On 4th May 2011, Governor Edmund G. Brown signed AB 109 realignment act into law. The law which became effective on 1st October stipulates that only those who commit major offenses such as sexual and violent will be remanded in state prisons while those who commit minor offenses will serve their sentence in county prisons. This is a move aimed at reducing the congestion in state prisons. However, those inmates already serving their sentences in the state prison will continue being there till their sentence is over. The law will ensure the number of inmates serving in state prisons especially those in California is reduced to almost a half.
Brown observed that state’s prison system was not regulated. This resulted to low-level offenders and violators being moved from one state prison to other, yet most of them are released within months. This resulted to wastage of money and congestion in prisons. He believes the 2011 Realignment acts will ensure the capacity of state prisons is kept in line with its initial expected capacity and at the same time money is saved.
The Governor in his speech pointed out that for the law to come into action it must be well funded by the government and proper directives put in place to achieve cohesion within the prison system. The changes to AB 109 realign greater responsibilities for minor and juvenile offenders from state to county jurisdictions. The Act gives local law enforcement the right and power to deal with lower level offenders in a better and cost-effective way.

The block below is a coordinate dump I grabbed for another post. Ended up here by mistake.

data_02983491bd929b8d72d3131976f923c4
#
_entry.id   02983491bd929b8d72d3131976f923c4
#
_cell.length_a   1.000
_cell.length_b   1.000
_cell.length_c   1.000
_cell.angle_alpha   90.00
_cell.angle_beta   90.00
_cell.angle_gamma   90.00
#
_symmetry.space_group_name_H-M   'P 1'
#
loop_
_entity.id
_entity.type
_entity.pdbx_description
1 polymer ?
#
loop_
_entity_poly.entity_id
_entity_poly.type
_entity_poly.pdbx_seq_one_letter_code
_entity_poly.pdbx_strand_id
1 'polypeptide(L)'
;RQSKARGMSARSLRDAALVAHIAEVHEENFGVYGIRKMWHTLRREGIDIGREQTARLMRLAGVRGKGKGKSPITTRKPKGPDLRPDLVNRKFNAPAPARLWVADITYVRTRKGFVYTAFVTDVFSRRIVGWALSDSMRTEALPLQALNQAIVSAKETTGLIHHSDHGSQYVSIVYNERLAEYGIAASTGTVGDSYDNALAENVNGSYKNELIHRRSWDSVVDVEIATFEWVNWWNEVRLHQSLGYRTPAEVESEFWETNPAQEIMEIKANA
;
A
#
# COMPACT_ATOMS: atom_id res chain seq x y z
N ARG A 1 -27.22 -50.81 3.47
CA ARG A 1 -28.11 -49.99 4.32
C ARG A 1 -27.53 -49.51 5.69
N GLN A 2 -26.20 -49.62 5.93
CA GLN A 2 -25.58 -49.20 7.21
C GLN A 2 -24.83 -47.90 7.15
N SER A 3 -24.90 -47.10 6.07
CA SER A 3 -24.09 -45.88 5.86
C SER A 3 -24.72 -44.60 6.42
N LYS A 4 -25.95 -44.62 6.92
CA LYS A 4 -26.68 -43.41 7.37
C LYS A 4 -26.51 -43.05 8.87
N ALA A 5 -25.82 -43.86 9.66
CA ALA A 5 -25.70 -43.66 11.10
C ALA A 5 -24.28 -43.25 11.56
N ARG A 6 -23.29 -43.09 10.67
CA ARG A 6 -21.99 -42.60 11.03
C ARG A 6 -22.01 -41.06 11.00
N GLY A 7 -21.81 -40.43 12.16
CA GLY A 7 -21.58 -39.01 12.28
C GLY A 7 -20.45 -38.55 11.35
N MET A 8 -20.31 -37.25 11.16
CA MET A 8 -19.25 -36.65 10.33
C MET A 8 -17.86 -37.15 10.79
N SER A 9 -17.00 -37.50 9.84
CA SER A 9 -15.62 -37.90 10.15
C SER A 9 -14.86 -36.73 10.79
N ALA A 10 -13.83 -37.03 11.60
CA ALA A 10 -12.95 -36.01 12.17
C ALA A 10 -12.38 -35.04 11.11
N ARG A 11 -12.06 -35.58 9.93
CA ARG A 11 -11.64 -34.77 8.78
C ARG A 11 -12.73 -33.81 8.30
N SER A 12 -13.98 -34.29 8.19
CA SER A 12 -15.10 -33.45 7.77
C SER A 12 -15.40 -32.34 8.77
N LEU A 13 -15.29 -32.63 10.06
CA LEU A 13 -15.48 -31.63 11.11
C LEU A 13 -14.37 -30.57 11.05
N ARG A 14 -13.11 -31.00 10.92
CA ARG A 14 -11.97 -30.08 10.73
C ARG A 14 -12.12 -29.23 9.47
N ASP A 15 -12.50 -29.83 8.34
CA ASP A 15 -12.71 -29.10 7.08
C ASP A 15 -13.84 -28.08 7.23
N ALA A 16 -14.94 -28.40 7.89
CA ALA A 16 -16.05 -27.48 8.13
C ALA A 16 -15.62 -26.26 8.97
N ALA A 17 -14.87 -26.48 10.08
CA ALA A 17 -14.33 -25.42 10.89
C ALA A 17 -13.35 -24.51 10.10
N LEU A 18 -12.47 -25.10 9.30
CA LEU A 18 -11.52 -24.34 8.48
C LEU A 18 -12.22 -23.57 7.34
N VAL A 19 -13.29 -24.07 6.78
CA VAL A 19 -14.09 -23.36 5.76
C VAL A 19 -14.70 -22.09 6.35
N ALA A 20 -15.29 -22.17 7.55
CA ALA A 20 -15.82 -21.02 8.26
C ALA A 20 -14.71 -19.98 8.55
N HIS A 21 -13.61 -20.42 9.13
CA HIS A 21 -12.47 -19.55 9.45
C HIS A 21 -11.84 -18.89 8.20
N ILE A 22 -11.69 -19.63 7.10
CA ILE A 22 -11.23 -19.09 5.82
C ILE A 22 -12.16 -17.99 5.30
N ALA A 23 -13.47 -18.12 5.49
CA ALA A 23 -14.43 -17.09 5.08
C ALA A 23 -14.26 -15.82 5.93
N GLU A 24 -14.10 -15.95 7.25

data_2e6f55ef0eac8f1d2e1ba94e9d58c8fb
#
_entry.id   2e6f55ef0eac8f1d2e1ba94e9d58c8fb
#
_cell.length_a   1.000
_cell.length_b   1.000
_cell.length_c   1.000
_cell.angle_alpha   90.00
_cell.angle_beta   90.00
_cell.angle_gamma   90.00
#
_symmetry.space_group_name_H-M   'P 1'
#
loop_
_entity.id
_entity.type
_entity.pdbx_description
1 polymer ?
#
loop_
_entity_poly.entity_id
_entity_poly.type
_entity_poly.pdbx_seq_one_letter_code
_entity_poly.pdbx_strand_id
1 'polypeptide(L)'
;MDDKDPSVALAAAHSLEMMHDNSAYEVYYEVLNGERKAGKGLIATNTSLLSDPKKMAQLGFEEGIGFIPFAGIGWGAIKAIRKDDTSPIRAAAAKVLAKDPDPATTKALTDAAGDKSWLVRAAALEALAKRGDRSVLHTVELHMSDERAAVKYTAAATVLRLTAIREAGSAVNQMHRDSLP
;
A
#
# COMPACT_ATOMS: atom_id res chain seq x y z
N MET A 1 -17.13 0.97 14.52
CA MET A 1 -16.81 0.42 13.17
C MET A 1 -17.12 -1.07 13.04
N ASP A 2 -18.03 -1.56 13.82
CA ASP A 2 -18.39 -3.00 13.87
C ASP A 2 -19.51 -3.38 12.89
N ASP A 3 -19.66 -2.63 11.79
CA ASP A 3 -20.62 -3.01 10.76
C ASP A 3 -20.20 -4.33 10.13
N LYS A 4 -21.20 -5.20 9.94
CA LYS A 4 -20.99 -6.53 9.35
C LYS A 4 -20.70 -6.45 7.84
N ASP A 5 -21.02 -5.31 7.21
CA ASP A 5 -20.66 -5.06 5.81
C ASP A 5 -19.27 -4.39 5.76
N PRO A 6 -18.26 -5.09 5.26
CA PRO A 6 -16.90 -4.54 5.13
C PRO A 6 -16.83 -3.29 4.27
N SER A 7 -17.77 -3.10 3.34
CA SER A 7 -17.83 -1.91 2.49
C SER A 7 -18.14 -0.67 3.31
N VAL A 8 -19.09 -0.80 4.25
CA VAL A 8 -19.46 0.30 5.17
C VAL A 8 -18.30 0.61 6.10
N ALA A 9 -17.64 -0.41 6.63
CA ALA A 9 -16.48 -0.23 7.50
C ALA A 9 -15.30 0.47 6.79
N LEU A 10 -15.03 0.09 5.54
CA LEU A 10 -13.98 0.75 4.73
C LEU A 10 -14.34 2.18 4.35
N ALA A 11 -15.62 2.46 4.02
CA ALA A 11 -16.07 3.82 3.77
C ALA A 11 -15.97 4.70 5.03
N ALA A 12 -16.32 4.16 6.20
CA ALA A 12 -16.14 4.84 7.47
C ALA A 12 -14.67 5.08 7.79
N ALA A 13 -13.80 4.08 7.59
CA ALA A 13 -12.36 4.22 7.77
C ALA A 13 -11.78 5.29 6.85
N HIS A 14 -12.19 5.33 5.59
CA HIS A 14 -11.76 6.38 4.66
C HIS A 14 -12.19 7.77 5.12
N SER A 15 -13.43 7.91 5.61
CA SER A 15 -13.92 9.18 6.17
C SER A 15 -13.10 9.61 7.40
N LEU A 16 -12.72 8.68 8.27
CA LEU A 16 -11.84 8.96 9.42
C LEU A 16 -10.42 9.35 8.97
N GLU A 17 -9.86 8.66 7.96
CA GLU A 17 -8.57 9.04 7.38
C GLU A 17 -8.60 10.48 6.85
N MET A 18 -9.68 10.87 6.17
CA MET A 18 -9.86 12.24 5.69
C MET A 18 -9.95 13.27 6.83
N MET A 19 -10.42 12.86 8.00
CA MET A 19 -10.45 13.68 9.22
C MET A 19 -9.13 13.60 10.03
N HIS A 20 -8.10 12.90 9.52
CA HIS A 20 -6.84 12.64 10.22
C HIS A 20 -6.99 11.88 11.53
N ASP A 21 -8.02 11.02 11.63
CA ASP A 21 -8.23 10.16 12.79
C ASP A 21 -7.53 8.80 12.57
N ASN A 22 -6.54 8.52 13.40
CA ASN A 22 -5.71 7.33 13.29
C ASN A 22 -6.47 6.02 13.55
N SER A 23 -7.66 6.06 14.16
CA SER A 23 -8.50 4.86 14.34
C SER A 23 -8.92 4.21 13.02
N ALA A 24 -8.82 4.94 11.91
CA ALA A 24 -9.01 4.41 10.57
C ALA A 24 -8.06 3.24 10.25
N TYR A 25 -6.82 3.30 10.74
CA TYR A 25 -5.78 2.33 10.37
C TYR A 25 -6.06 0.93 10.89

Brown’s move has gone through a lot of opposition in parliament especially from the Republican legislators. In an effort to make the realignment operational, the governor signed AB 111 which enables counties to access funding aimed at expanding their jails capacity before the implementation of AB 109. This will ensure the counties are well equipped to support the new changes as most prisoners are often sentenced for minor offenses.
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